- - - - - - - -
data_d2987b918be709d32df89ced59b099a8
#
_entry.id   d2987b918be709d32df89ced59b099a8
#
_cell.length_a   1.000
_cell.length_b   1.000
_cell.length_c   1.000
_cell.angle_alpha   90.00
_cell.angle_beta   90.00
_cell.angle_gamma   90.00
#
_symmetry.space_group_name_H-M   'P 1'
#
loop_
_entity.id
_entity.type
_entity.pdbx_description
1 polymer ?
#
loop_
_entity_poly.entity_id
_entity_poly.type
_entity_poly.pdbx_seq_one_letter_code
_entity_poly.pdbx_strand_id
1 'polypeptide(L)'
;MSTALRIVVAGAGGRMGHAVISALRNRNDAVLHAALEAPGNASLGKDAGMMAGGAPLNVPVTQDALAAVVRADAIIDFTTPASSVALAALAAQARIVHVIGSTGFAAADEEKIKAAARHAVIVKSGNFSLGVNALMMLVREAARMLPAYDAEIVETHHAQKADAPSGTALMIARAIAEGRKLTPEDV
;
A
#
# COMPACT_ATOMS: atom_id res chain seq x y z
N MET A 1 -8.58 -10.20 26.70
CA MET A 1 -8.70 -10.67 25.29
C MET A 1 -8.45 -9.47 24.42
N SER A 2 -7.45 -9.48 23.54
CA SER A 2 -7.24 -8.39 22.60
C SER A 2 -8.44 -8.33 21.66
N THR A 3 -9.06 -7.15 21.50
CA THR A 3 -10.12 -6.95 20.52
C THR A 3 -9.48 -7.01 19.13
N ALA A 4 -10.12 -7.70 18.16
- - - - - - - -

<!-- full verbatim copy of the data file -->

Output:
data_d2987b918be709d32df89ced59b099a8
#
_entry.id   d2987b918be709d32df89ced59b099a8
#
_cell.length_a   1.000
_cell.length_b   1.000
_cell.length_c   1.000
_cell.angle_alpha   90.00
_cell.angle_beta   90.00
_cell.angle_gamma   90.00
#
_symmetry.space_group_name_H-M   'P 1'
#
loop_
_entity.id
_entity.type
_entity.pdbx_description
1 polymer ?
#
loop_
_entity_poly.entity_id
_entity_poly.type
_entity_poly.pdbx_seq_one_letter_code
_entity_poly.pdbx_strand_id
1 'polypeptide(L)'
;MSTALRIVVAGAGGRMGHAVISALRNRNDAVLHAALEAPGNASLGKDAGMMAGGAPLNVPVTQDALAAVVRADAIIDFTTPASSVALAALAAQARIVHVIGSTGFAAADEEKIKAAARHAVIVKSGNFSLGVNALMMLVREAARMLPAYDAEIVETHHAQKADAPSGTALMIARAIAEGRKLTPEDV
;
A
#
# COMPACT_ATOMS: atom_id res chain seq x y z
N MET A 1 -8.58 -10.20 26.70
CA MET A 1 -8.70 -10.67 25.29
C MET A 1 -8.45 -9.47 24.42
N SER A 2 -7.45 -9.48 23.54
CA SER A 2 -7.24 -8.39 22.60
C SER A 2 -8.44 -8.33 21.66
N THR A 3 -9.06 -7.15 21.50
CA THR A 3 -10.12 -6.95 20.52
C THR A 3 -9.48 -7.01 19.13
N ALA A 4 -10.12 -7.70 18.16